Impact of age on left ventricular hypertrophy regression during antihypertensive treatment with losartan or atenolol (the LIFE study) Academic Article uri icon

Overview

MeSH Major

  • Antihypertensive Agents
  • Atenolol
  • Hypertrophy, Left Ventricular
  • Losartan

abstract

  • To assess the influence of age on changes in left ventricular (LV) mass and geometry during antihypertensive treatment, we related age to clinical and echocardiographic findings before and after 4 years of antihypertensive treatment in a subset of 560 hypertensive patients without known concurrent disease in the Losartan Intervention For Endpoint reduction in hypertension (LIFE) study, which randomized patients to blinded losartan- or atenolol-based treatment. Patients >/=65 years (older group) included more women and patients with isolated systolic hypertension or albuminuria (all P<0.05). Compared to patients <65 years, older patients had higher pulse pressure, LV mass, and prevalence of concentric hypertrophy at baseline (78 vs 69 mmHg, 234 vs 224 g, and 28 vs 16%, respectively, all P<0.01), while the mean blood pressure did not differ. Over 4 years, reductions in LV mass and the mean blood pressure were similar in both groups, but older patients more often had residual hypertrophy (31 vs 15%, P<0.001) with a preponderance of eccentric geometry. In multivariate analysis of 4-year change in LV mass controlling for baseline mass, larger hypertrophy reduction was associated with losartan treatment, while age, gender, body mass index, and 4-year change in pulse pressure and albuminuria did not enter (Multiple R (2)=0.40, P<0.001). Thus, in up-to-80-year-old hypertensive patients with left ventricular hypertrophy, age did not significantly attenuate hypertrophy reduction during antihypertensive treatment, although residual hypertrophy was more prevalent in older patients as a consequence of higher initial LV mass.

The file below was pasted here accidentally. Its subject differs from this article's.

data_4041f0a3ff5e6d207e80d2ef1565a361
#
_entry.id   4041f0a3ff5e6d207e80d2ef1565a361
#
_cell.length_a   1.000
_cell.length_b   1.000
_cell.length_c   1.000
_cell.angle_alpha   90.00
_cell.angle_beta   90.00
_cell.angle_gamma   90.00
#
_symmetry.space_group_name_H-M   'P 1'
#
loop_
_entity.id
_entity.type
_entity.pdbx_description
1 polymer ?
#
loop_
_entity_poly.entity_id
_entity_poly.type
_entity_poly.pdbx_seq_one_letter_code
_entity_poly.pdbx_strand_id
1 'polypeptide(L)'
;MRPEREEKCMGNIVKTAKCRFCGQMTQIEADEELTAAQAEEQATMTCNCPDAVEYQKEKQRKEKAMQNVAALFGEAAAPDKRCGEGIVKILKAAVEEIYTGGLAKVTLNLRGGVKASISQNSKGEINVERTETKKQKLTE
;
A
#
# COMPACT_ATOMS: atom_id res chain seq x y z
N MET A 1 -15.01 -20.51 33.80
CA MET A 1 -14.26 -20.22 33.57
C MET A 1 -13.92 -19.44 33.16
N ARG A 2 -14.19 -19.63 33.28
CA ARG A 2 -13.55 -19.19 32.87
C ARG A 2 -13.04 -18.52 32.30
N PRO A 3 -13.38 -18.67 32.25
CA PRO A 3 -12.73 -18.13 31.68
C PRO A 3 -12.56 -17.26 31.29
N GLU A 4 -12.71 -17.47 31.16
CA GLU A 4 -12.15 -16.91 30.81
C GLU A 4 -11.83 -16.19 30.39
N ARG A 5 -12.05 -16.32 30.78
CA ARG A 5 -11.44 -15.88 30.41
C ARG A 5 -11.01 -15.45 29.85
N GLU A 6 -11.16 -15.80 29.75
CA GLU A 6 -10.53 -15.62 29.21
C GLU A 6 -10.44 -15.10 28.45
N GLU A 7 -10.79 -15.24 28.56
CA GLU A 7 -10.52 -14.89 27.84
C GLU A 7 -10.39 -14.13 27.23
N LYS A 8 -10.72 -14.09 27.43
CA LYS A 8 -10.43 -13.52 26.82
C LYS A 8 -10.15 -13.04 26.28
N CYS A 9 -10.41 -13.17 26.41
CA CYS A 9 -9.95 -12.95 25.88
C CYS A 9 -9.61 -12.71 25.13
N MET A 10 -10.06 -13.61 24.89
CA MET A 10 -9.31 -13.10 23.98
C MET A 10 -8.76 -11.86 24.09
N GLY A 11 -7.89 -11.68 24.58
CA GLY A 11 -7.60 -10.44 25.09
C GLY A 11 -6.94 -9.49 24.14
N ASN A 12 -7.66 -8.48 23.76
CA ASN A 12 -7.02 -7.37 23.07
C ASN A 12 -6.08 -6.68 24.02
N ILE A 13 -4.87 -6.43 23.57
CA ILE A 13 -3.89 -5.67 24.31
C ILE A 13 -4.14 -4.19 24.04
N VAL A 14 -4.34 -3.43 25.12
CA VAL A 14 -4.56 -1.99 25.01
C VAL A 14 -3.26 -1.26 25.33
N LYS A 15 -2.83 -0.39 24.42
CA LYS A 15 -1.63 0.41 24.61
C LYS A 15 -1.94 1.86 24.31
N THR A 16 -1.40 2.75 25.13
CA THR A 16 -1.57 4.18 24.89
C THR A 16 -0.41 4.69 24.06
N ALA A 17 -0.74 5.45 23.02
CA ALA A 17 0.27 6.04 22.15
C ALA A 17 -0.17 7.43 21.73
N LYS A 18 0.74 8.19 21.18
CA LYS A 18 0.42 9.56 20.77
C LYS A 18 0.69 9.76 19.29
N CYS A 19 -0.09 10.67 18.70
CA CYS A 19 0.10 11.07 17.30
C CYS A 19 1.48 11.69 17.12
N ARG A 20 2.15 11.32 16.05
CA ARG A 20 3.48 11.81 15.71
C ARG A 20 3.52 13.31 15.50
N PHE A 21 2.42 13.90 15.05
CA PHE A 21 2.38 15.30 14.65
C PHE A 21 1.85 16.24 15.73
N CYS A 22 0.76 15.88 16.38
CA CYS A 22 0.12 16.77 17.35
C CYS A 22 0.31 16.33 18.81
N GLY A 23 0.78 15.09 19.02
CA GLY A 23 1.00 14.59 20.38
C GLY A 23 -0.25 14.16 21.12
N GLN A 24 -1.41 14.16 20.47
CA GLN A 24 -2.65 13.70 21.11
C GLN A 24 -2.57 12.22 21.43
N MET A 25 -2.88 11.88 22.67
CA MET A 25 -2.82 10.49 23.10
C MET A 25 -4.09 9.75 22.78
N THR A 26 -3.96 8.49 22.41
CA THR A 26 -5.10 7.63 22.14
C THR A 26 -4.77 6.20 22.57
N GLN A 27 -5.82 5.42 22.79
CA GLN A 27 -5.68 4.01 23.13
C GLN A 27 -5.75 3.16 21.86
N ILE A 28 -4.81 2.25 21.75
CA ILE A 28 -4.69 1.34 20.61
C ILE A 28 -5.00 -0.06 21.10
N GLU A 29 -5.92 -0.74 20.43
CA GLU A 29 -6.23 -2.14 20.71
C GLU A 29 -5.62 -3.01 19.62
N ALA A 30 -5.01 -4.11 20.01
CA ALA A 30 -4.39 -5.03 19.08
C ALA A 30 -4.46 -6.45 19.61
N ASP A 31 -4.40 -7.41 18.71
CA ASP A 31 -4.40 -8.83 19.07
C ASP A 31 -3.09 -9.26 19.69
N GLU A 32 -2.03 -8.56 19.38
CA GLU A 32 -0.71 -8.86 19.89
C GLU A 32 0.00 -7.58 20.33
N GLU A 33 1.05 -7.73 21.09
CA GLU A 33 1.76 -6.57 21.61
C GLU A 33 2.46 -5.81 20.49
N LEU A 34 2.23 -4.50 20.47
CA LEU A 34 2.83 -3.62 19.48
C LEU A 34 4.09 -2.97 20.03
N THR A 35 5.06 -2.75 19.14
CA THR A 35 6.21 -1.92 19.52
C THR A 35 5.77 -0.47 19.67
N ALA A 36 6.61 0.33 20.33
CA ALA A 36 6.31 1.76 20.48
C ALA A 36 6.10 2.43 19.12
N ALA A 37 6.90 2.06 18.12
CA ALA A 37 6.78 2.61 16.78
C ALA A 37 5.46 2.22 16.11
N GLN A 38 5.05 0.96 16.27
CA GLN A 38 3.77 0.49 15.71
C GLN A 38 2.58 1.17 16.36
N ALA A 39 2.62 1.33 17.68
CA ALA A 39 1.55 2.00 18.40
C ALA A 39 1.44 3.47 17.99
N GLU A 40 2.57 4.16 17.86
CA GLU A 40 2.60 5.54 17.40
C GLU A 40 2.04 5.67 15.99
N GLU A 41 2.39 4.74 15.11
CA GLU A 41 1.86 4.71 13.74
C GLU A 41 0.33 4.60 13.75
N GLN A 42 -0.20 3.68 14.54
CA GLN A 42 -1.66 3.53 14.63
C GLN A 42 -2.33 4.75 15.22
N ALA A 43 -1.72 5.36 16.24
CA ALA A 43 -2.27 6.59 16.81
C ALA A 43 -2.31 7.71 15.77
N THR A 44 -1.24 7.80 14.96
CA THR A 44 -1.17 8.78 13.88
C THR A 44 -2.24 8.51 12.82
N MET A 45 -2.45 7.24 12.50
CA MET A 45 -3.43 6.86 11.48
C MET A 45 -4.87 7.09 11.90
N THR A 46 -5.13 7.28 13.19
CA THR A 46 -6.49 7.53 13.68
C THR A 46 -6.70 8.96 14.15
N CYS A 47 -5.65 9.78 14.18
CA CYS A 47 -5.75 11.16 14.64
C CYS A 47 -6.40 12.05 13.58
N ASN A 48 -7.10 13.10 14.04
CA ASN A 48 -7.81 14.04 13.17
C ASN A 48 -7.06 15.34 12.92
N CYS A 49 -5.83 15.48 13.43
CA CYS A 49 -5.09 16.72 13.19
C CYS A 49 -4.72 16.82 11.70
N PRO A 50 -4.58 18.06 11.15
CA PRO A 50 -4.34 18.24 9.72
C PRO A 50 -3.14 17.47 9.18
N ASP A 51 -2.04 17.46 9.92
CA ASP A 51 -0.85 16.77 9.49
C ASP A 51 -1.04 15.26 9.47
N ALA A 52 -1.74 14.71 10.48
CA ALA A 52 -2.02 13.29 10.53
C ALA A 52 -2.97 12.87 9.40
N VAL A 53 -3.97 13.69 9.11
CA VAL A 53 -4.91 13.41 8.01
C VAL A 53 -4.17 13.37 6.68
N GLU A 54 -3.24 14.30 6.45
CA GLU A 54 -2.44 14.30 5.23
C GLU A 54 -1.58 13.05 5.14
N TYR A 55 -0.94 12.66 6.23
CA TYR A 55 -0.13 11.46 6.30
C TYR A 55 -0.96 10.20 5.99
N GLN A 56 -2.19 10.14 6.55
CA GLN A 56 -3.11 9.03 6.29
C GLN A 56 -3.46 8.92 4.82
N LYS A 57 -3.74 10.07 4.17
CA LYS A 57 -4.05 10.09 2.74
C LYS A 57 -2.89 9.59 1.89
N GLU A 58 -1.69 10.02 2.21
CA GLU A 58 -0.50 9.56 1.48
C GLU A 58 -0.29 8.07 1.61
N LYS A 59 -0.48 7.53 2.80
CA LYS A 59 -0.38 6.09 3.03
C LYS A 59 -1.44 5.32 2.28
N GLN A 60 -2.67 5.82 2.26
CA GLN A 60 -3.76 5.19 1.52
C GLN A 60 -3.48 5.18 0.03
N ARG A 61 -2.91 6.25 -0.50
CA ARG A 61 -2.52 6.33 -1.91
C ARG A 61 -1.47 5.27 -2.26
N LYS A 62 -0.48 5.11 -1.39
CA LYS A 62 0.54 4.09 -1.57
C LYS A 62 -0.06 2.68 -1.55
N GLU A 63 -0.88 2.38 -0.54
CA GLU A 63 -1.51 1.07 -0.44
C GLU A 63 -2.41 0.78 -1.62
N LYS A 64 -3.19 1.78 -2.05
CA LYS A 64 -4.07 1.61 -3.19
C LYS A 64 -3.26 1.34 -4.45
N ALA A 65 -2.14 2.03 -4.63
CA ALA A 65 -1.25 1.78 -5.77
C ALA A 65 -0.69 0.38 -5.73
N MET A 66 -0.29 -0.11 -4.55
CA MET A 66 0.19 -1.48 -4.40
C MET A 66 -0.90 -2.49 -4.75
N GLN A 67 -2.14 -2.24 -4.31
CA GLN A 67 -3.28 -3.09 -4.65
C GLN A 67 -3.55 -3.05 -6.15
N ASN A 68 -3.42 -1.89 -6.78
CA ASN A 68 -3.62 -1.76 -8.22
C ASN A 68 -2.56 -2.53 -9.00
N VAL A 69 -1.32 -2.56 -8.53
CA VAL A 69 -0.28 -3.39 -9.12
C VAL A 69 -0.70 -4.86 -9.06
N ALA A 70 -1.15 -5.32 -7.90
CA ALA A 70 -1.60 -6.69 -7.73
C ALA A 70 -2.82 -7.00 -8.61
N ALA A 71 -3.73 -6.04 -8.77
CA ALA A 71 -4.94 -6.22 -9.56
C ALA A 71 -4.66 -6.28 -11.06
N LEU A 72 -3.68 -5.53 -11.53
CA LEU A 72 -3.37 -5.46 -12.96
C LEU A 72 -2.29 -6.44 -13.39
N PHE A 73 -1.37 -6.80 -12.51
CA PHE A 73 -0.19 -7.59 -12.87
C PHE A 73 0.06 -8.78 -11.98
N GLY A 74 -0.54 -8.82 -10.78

publication date

  • June 2004

Research

keywords

  • Academic Article

Identity

Language

  • eng

Digital Object Identifier (DOI)

  • 10.1038/sj.jhh.1001718

PubMed ID

  • 15103312

Additional Document Info

start page

  • 417

end page

  • 22

volume

  • 18

number

  • 6